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FDA Cancer Treatment Approvals in September 2021

In September, the United States Food and Drug Administration (FDA) granted six new and extended indications for the treatment of patients with solid tumors or hematologic cancers, including one for patients with chronic graft-versus-host disease (cGVHD).

  • Mobocertinib for Advanced EGFR Exon 20 Insertion Positive NSCLC. Mobocertinib (ExkivityTM, Takeda Pharmaceuticals), a first-in-class, oral tyrosine kinase inhibitor targeting epidermal growth factor receptor (EGFR) exon 20 insertion mutations, was granted accelerated approval for the treatment of patients with advanced non-small cell lung cancer (NSCLC) with EGFR exon 20 insertion mutations, whose disease has progressed on or after platinum-based chemotherapy. The results from the international, non-randomized, open-label, multicohort phase I/II Study 101 supported the approval, showing an overall response rate (ORR) of 28%, with a median response duration of 17.5 months. The companion diagnostic Oncomine Dx Target Test (Thermo Fisher Scientific) was approved simultaneously for the detection of EGFR exon 20 insertion mutations in patients with advanced NSCLC. The prescribing information includes a boxed warning for QTc prolongation and Torsades de Pointes, and warnings for interstitial lung disease/pneumonitis, cardiac toxicity, and diarrhea.

  • Cabozantinib for Advanced Differentiated Thyroid Cancer. Approval was given to cabozantinib (Cabometyx, Exelixis, Inc.) for patients ≥12 years with locally advanced or metastatic differentiated thyroid cancer that has progressed following prior vascular endothelial growth factor receptor (VEGFR)-targeted therapy and who are ineligible or refractory to radioactive iodine. The approval was supported by efficacy results from the randomized, double blind, placebo-controlled, multicenter, phase III COSMIC-311 trial. Updated results showed a significant improvement in progression-free survival (PFS) for cabozantinib- versus placebo-treated patients (11.0 months versus 1.9 months; P<0.0001), which was irrespective of prior exposure to lenvatinib and/or sorafenib. The ORR was 11% versus 0%, respectively.

  • Tisotumab Vedotin, an Antibody Drug Conjugate, for Advanced Cervical Cancer. Accelerated approval was granted to tisotumab vedotin-tftv (TivdakTM, Seagen Inc.), a tissue factor-directed antibody and microtubule inhibitor conjugate, for patients with recurrent or metastatic (R/M) cervical cancer with disease progression on or after chemotherapy. Approval was based on efficacy results from the open-label, multicenter, single-arm, phase II innovaTV 204 trial in which tisotumab vedotin demonstrated an ORR of 24%, with 7% complete responses and a median duration of response (DoR) of 8.3 months in patients with R/M cervical cancer who had received no more than two prior systemic regimens in the R/M setting with at least one platinum-based chemotherapy regimen (with bevacizumab if eligible).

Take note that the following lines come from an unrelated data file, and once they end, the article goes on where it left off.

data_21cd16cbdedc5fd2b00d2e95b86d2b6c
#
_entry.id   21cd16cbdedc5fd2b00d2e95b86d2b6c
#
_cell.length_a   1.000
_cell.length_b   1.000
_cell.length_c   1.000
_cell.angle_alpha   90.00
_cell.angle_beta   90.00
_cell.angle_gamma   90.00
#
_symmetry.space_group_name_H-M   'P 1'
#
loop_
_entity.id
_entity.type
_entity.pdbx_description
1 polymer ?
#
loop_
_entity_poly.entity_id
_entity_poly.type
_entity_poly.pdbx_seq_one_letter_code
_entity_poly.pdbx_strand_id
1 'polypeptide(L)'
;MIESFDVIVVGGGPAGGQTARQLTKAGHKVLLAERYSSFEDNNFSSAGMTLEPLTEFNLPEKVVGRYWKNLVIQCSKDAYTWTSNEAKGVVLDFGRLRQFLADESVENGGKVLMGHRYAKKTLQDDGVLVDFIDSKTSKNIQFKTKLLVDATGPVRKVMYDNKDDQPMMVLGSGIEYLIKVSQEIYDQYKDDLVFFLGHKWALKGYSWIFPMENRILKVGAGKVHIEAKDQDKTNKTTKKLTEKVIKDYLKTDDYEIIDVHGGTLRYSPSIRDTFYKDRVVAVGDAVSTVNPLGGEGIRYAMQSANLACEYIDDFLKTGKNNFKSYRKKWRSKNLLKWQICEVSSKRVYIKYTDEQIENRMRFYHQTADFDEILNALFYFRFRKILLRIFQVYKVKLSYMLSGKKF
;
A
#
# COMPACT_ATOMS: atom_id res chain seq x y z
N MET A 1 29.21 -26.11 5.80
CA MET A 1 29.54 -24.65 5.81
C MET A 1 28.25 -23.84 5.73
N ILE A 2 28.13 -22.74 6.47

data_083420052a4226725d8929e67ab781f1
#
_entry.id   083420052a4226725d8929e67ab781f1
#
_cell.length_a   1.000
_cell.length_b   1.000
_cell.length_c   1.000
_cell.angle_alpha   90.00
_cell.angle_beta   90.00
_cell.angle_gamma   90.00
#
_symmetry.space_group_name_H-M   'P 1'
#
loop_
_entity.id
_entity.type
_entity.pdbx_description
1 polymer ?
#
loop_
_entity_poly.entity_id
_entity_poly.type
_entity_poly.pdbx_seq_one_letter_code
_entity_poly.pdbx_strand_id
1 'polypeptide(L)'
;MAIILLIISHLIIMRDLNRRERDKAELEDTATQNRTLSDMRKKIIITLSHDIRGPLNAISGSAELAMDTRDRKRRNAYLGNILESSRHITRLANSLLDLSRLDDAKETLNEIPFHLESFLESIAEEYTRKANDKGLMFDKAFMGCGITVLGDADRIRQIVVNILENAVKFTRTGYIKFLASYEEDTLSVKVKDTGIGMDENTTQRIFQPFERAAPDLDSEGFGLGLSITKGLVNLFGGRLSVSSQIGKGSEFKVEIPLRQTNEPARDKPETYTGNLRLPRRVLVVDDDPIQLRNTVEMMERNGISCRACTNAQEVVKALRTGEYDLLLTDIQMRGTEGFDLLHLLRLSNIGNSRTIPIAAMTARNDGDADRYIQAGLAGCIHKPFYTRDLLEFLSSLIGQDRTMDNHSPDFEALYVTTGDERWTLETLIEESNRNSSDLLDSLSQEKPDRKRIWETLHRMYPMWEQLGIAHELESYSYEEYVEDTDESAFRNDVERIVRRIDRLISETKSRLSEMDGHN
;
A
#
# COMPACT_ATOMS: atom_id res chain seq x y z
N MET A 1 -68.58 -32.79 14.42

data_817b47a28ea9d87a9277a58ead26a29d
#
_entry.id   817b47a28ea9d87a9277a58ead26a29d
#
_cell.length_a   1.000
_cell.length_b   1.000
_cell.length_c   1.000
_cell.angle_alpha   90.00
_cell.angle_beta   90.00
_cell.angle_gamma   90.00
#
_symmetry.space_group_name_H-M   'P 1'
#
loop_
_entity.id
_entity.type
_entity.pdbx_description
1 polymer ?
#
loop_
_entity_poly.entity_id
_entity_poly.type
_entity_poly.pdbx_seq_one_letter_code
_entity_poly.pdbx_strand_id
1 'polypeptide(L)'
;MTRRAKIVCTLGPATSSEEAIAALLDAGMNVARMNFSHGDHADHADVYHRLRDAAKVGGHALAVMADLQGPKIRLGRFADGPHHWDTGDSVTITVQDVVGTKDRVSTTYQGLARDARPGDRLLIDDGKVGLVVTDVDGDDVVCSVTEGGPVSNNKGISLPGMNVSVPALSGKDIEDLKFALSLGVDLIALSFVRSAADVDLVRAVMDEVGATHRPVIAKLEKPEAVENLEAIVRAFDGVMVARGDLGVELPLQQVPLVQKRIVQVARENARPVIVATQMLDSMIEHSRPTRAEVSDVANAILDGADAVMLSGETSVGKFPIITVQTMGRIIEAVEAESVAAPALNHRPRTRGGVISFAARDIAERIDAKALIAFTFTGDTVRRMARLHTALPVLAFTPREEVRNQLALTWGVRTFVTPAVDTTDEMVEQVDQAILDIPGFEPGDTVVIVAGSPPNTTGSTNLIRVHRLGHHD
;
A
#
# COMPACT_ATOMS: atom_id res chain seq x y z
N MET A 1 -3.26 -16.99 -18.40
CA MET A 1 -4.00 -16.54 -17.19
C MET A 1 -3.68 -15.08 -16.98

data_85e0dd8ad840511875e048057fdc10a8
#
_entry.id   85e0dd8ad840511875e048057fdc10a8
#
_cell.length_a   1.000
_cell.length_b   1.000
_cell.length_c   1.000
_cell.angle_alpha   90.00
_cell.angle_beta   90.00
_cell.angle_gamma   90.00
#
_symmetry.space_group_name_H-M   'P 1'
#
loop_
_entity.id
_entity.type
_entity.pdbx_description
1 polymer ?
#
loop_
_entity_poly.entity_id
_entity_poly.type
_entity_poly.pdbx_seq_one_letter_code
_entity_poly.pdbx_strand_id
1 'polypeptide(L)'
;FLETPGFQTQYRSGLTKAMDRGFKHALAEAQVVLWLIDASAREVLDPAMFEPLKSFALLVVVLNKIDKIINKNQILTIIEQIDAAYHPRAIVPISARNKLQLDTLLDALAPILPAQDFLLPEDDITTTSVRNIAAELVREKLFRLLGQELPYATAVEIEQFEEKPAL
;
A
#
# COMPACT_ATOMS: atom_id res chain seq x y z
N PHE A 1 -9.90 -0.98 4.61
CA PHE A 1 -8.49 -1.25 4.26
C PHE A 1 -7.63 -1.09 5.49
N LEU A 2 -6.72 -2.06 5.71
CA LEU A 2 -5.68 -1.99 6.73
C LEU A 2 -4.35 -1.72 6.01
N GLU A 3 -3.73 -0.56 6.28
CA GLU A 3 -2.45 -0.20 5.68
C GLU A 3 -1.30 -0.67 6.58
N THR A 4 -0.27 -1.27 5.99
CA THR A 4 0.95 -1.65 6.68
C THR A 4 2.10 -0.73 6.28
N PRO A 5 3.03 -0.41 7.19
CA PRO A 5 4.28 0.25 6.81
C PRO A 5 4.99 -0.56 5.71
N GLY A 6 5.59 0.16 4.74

• Zanubrutinib, a Novel Bruton Tyrosine (BTK) Inhibitor, Approved in Two Indications:
    Marginal zone lymphoma (MZL). Accelerated approval was granted to zanubrutinib (Brukinsa®, BeiGene) for the treatment of patients with relapsed or refractory (R/R) MZL who have received at least one anti-CD20-based regimen. The approval was based on results from two open-label, multicenter, single-arm studies in which patients received zanubrutinib monotherapy. In the recently published phase II MAGNOLIA trial, which included patients who had received at least one anti-CD20-based regimen, the ORR was 68.2%, with 25.8% of patients achieving complete response; the estimated 12-month DoR rate was 93%, and median progression free survival (PFS) was not reached. In the phase I/II BGB-3111-AU-003 trial, which included 20 patients with previously treated MZL, the ORR was 80%, with a CR rate of 15%, and the estimated 18-month DoR rate was 66%.

    Waldenström’s Macroglobulinemia (WM). Zanubrutinib was also approved for patients with WM. This is based on results from the randomized, active-controlled, open-label, phase III ASPEN trial which evaluated the efficacy of zanubrutinib, based on the presence or absence of MYD88 L265P mutation, in two cohorts of patients with WM. In the first cohort, patients with MYD88 L265P mutated WM were randomized to receive either zanubritinib or ibrutinib. In the second cohort, patients with MYD88 wild-type or MYD88 mutation unknown WM all received zanubrutinib. The major response rate (MRR: complete response, very good partial response, and partial response) for patients in cohort 1 was 77.5% with zanubrutinib and 78% with ibrutinib, with an event-free rate at 18 months of 85% and 88%, respectively. For cohort 2, the MRR was 50% with an event-free rate at 12 months of 72.4%. Note, approval was based on a non-comparative assessment of response and DoR from the zanubrutinib arms.
  • Ruxolitinib for cGVHD. Chronic GVHD continues to be a major complication after allogeneic hematopoietic cell transplantation. Selective JAK1/2 inhibitor ruxolitinib (Jakafi® Incyte Corp.) was granted approval for cGVHD after failure of one or two lines of systemic therapy in patients ≥12 years, based on efficacy results from the randomized, open-label, multicenter phase III REACH-3 trial. In the trial, patients received either ruxolitinib or best available therapy (BAT) for corticosteroid-refractory cGVHD after allogeneic stem cell transplantation. Updated results used by the FDA showed the ORR was 70% for the ruxolitinib arm versus 57% for the BAT arm, and the median DoR was 25 months and 5.6 months, respectively.